'Bitcoin a catalyst for cashless Ghana' says African internet pioneer
- Published on 03 November 2016
Bitcoin will help spur the growth of a cashless society in Ghana, the acclaimed "father of the internet in Africa" has said at last week's third Ghana e-Commerce Conference and Exhibition in Accra.
Nii Narku Quaynor is the Chairman of IT solutions firm, GhanaDotCom which launched the first bitcoin mining facility in Africa this February.
He started one of Ghana's first Internet Service Providers in 1993 and has served on the board of ICANN and the Internet Governance Forum Advisory Group at the United Nations.
In his keynote address Quaynor said that Ghana has a mature e-commerce economy and stressed the need for stakeholders to intensify their engagement and collaboration for the industry to thrive in the country, though with a caution about cybercrime and related cyber security issues as a significant threat to adoption.
In May, Ghana's Chapter of the Internet Society trained some of its members on cryptography which it considers a major issue in parts of Africa. As the first of its kind in Ghana and possibly in the West African region, the training was organised to create awareness about the tool that makes communication more secure on the Internet as the group tends to focus on ensuring the security of transactions on the Internet first before discussing Bitcoin adoption.
After the launch of the mining facility, Quaynor had maintained that as he had worked to pioneer internet development in Africa, he will promote Bitcoin development and the blockchain technology which has numerous other applications beyond cryptocurrencies.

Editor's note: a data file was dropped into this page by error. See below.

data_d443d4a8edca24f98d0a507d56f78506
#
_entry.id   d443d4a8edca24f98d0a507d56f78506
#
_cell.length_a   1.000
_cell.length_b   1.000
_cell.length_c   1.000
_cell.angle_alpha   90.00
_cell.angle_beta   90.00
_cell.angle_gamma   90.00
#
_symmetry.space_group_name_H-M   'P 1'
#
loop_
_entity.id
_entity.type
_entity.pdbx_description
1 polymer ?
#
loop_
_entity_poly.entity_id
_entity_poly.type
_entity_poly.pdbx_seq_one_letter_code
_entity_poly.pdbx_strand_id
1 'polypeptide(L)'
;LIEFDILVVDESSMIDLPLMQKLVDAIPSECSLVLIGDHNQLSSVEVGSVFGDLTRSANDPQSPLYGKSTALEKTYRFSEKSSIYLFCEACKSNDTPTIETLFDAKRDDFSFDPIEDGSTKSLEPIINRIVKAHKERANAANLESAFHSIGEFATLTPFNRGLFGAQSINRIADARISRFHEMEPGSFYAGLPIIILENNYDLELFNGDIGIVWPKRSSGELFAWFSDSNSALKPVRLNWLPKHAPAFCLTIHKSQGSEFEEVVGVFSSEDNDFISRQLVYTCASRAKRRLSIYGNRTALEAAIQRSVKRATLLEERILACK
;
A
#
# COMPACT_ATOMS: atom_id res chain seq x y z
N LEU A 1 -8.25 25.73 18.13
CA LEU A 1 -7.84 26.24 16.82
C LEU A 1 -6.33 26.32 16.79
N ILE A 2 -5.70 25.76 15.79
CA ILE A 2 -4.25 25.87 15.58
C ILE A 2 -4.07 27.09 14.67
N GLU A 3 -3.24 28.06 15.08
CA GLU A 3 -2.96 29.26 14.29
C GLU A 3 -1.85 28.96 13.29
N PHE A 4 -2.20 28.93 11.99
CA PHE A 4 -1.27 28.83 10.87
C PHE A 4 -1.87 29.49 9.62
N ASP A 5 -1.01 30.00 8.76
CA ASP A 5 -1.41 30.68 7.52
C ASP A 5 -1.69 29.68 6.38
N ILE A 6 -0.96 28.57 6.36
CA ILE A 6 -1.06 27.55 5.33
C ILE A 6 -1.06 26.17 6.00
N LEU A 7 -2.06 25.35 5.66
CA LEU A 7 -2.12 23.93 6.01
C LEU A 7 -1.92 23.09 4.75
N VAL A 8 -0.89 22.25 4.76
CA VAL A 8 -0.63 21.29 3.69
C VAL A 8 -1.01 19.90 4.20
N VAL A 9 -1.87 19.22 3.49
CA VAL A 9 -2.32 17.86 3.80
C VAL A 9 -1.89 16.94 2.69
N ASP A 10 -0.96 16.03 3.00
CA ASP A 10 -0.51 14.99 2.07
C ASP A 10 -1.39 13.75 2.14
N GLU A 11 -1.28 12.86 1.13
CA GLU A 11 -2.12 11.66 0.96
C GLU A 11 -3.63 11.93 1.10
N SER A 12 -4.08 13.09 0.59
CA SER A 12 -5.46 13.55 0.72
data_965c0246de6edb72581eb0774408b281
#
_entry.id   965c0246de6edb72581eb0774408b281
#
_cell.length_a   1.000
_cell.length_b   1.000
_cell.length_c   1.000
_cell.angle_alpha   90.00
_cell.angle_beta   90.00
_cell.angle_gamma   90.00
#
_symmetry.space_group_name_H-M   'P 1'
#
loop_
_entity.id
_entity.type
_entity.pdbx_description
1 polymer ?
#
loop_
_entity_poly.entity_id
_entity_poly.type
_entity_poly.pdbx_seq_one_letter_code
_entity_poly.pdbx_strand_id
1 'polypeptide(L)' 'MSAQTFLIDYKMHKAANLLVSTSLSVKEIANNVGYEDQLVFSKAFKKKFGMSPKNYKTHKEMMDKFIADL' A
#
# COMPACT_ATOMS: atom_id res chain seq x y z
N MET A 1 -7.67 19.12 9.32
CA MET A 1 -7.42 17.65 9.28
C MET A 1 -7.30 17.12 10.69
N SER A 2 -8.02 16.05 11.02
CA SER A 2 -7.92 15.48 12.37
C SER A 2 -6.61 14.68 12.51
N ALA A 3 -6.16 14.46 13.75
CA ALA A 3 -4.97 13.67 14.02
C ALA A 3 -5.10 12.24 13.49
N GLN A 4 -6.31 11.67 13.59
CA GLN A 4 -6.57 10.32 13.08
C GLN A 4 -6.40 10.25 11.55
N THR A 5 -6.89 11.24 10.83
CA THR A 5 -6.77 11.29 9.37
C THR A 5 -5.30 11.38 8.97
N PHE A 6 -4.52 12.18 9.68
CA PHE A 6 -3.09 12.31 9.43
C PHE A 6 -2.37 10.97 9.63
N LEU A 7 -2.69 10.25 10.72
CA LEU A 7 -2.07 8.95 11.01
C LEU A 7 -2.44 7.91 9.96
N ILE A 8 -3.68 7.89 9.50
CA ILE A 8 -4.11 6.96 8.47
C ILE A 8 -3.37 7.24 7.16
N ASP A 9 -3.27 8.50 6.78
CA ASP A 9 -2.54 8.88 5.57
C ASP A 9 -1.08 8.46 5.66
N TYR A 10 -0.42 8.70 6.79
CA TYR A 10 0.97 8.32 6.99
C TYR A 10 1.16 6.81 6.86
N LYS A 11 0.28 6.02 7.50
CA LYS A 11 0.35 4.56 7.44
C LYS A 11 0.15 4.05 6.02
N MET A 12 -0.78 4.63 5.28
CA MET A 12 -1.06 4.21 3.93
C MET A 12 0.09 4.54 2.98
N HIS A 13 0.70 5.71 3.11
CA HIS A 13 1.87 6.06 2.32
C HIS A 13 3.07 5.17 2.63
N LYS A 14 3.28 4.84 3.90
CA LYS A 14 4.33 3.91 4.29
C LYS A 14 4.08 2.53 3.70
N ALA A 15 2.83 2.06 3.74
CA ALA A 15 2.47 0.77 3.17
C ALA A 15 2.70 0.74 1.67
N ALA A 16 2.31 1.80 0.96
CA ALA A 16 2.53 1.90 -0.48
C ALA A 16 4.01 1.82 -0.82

At the sideline of the event, Quaynor told Citi Business News that digital money is better than mobile money and credit cards because it is natively designed for use in cyber environments, faster and under the control of its owner.
Over a hundred delegates were at the event which as the theme: 'Transforming Ghana's online Businesses through Technology, Innovation & Opportunity'.
According to its organiser, Ghana's e-commerce industry has been growing rapidly with the increased emergence of alternative payments such as mobile banking and online payment platforms and it is poised to boom.
Despite its over 70% unbanked population, mobile money transactions alone reached 679.17 million cedis by the end of June 2016 in Ghana, it says quoting the Bank of Ghana's Payment Systems Department. That shows an increase of over 20% from the end of 2015 which it says is poised to double by 2018.
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